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Ashya King's parents freed in Spain after Britain drops arrest warrant

Family set to be reunited as David Cameron calls  for ‘outbreak of common sense’

Ashya King, the gravely ill child whose family removed him from a British hospital and fled to Spain to seek alternative treatment for his brain tumour, was set to be reunited with his parents after they were released by the Spanish authorities following three nights in custody.

The decision came after the intervention of the Prime Minister, David Cameron, who said that pictures of five-year-old Ashya lying at his father’s side reminded him of his own severely disabled son, Ivan, who died in 2009 aged six.

After a remarkable five days, Jeremy Hunt, the Health Secretary, said that a top oncologist would be sent to Spain to advise Brett King, 51, and his wife Naghmeh, 45, on the best treatment for their son’s brain tumour.

The couple removed Ashya from a Southampton hospital last Thursday, without the consent of his doctors and took him to Spain with his six siblings, after disputing medical advice that he should not have advanced radiotherapy.

The pair were arrested on Saturday and held in custody, while other members of the family were barred from seeing Ashya in hospital. The family’s flight across Europe, and a series of heart-wrenching messages and videos posted on social media, attracted public support and promises of funds for treatment at a clinic in the Czech Republic, which offers a form of proton radiotherapy not available in Britain.

At a High Court hearing, brought by Portsmouth City Council which had applied to a judge to make Ashya a ward of court, a team from Southampton General Hospital said the best option for Ashya was for radiotherapy and chemotherapy in Britain. But they said they would not stand in the family’s way if they secured the funds for treatment in Prague. The hearing was adjourned until Monday.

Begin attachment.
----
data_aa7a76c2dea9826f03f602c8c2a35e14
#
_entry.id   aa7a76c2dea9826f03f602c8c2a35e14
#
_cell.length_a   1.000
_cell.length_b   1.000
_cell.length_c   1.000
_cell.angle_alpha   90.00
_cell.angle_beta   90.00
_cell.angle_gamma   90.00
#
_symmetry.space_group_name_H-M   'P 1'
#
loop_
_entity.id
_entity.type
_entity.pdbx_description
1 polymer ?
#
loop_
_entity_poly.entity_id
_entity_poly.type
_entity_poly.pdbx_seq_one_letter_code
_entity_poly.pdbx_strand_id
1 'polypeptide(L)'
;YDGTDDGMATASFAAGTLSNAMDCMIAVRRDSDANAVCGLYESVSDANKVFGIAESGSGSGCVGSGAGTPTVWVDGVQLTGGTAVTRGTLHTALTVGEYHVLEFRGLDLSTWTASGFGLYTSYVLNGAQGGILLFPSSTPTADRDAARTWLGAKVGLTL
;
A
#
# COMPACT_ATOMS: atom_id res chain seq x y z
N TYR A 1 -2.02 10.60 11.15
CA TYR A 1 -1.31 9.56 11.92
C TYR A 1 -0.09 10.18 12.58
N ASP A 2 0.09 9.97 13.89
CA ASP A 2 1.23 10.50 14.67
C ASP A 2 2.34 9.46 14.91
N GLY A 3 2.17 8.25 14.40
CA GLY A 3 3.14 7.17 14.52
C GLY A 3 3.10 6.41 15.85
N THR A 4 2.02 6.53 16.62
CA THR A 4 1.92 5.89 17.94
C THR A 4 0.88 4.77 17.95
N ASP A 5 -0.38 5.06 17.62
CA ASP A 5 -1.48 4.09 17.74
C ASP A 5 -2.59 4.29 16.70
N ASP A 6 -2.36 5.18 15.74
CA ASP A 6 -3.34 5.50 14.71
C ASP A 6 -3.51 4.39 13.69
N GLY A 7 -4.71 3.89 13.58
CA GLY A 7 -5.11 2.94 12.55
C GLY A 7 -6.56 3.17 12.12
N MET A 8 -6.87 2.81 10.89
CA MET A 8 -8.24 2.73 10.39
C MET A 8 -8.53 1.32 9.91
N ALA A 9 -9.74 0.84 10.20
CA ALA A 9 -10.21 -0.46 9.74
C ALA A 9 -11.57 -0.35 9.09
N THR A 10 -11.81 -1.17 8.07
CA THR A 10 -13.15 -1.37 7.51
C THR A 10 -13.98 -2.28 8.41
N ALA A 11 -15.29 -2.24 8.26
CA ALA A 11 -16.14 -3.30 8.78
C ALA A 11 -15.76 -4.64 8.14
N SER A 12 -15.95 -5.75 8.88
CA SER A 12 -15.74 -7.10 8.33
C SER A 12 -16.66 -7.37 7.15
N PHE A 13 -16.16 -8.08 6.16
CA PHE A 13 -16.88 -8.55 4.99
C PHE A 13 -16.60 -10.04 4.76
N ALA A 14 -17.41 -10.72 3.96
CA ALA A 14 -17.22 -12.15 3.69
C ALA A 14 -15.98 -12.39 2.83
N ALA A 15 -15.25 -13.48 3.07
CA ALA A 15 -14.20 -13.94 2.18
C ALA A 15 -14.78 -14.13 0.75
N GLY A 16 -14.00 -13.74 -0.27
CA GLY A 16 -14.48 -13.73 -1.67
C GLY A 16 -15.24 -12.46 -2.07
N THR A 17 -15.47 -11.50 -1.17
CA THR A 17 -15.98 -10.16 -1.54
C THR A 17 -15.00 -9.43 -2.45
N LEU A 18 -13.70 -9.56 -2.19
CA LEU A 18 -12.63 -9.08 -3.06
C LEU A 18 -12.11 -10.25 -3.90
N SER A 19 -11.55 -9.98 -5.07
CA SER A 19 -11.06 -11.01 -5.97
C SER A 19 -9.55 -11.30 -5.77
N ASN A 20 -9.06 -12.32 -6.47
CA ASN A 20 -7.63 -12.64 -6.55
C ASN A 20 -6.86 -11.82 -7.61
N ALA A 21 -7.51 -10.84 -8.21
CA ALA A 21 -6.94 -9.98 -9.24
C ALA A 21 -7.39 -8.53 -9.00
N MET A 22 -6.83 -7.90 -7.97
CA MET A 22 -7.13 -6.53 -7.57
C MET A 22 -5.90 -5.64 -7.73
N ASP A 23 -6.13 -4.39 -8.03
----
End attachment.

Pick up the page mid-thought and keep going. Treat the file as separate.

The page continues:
In the initial hunt for the family, police declined to rule out prosecution of Ashya’s parents – but they and their children’s appeals secured widespread sympathy and led to accusations of judicial heavy-handedness.

The campaign to reunite the family was led by Mr Cameron, who said: “Watching the pictures of him [Ashya] brought back memories of my desperately ill young boy, Ivan, and I remember him endlessly sitting on my lap and having to feed him through a tube and having to deal with all of the difficulties of having a desperately ill child... I just hope there’ll be an outbreak of common sense and a rapid outbreak of common sense so that the family can be re-united with this young boy.”

The cancer specialist being sent to Spain was not named but is unconnected with Southampton General Hospital. “I think it has been a very unfortunate sequence of events and there have clearly been misunderstandings along the way,” said Mr Hunt. “Right now, what we want to focus on is getting the right treatment for Ashya.”

The saga has focused attention on the decision to issue a European Arrest Warrant (EAW) after warnings that time was running out for Ashya. The EAW was issued on the grounds that the parents’ “wilful neglect” could support a charge of child cruelty.

Prominent lawyers said the Crown Prosecution Service appeared to have overstepped its powers. An EAW requires a realistic prospect of conviction which would entail a jail term of more than 12 months.

A statement from the CPS said: “Today has shown that Mr and Mrs King did take certain steps to safeguard the health of Ashya... accordingly the necessary element of wilful neglect to support a charge of child cruelty could not be proved to the required standard.... We have acted as quickly as we could to take the necessary steps to release Mr and Mrs King from custody as soon as possible.”


A spokesman for the University Hospital Southampton NHS Foundation Trust said: “We are pleased that Ashya’s parents will be released and will be able to see their son. When Ashya went missing last week we had no option but to call the police because we did not know where he was or what his parents’ intentions were.

“The police asked us to make statements about his clinical condition and need of medical care and we stand by the accuracy of the information we gave them. No hospital should be deterred from raising the alarm when they have doubts about the safety of a child.” Medical experts told the Court that the risk to Ashya’s life was not as great as initially thought.

Although the threat of prosecution was removed, the fate of Ashya remains unclear. Postings by members of the family on social media had previously indicated that the cancer was terminal, but senior hospital officials said earlier this week that the chances of surviving the condition were about 70-80 per cent after five years provided Ashya had the appropriate treatment.